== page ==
Recruiting Relatives of a Proband with a Stigmatizing Condition


A scenario meant to stimulate discussion of the ethical issues that arise in trying to research the genetic factors involved in mental illness.


In 1993, the National Institutes of Health launched its "Molecular Genetics Initiative" by setting out to "collect families" for an analysis of the genetic factors involved in schizophrenia. They intended to begin in the traditional fashion, by identifying probands or index cases amongst patients diagnosed with schizophrenia, and using their medical records to identify family members to recruit.

A psychiatrist on the team cautioned that in contacting the relatives the researchers should take pains not to identify the probands: "This is important," he said, "because the presence or severity of mental disorders may be considered a secret, and subjects may not want relatives to learn of their diagnoses."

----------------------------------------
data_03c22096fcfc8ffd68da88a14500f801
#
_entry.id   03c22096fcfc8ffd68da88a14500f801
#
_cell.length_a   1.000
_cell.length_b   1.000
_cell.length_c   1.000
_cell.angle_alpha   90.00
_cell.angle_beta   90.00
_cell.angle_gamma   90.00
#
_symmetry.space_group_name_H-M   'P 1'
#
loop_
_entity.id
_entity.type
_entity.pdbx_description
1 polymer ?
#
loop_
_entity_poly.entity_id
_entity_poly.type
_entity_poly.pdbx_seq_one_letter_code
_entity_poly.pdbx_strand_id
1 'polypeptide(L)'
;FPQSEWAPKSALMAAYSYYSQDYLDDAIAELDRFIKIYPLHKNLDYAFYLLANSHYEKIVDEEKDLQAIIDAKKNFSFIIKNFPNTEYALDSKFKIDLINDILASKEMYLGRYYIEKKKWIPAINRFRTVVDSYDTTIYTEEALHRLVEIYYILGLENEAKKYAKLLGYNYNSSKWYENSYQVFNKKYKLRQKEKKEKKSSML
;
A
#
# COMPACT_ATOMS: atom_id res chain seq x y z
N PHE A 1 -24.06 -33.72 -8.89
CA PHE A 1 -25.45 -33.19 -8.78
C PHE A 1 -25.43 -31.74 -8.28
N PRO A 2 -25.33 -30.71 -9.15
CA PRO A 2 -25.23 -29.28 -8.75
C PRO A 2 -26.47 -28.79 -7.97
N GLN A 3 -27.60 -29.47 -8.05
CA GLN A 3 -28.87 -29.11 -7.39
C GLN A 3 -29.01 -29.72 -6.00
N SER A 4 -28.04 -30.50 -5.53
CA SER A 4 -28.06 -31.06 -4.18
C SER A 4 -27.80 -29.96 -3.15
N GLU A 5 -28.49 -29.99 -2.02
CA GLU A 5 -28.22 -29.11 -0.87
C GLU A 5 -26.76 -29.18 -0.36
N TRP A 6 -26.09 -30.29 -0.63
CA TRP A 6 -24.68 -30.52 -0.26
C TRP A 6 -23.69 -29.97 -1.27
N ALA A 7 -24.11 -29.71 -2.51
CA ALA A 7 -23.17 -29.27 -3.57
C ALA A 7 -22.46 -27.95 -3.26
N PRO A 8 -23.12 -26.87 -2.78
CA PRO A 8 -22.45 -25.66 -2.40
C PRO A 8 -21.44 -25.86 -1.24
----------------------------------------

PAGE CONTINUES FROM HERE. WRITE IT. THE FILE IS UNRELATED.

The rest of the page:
• Without reference to the proband's diagnosis, however, how could an investigator, like you, for example, adequately explain to the proband's cousins why you are interested in their participation in a genetic study of this disease?
  • If the phenotypic information you are seeking from the relatives (i.e., presence or absence of diagnosed schizophrenia) is already recorded in the proband's medical history, what are the acceptable approaches to using it for research purposes?
  • What are the pros and cons of using that information for research purposes without contacting the relatives or obtaining their consent?
  • How would you handle this recruitment?

Caroline Whitbeck introduced methods and modules for discussing numerous issues in responsible conduct of research at a Sigma Xi Forum in 2000. Partial funding for the development of this material came from an NIH grant.

You can find the entire sequence on the OEC at Scenarios for Ethics Modules in the Responsible Conduct of Research. Some information in these historical modules may be out-of-date; for instance, there may be a new edition of the professional society's code that is referred to in an item. If you have suggestions for updates, please contact the OEC.

Caroline Whitbeck. . Recruiting Relatives of a Proband with a Stigmatizing Condition. Online Ethics Center. DOI:.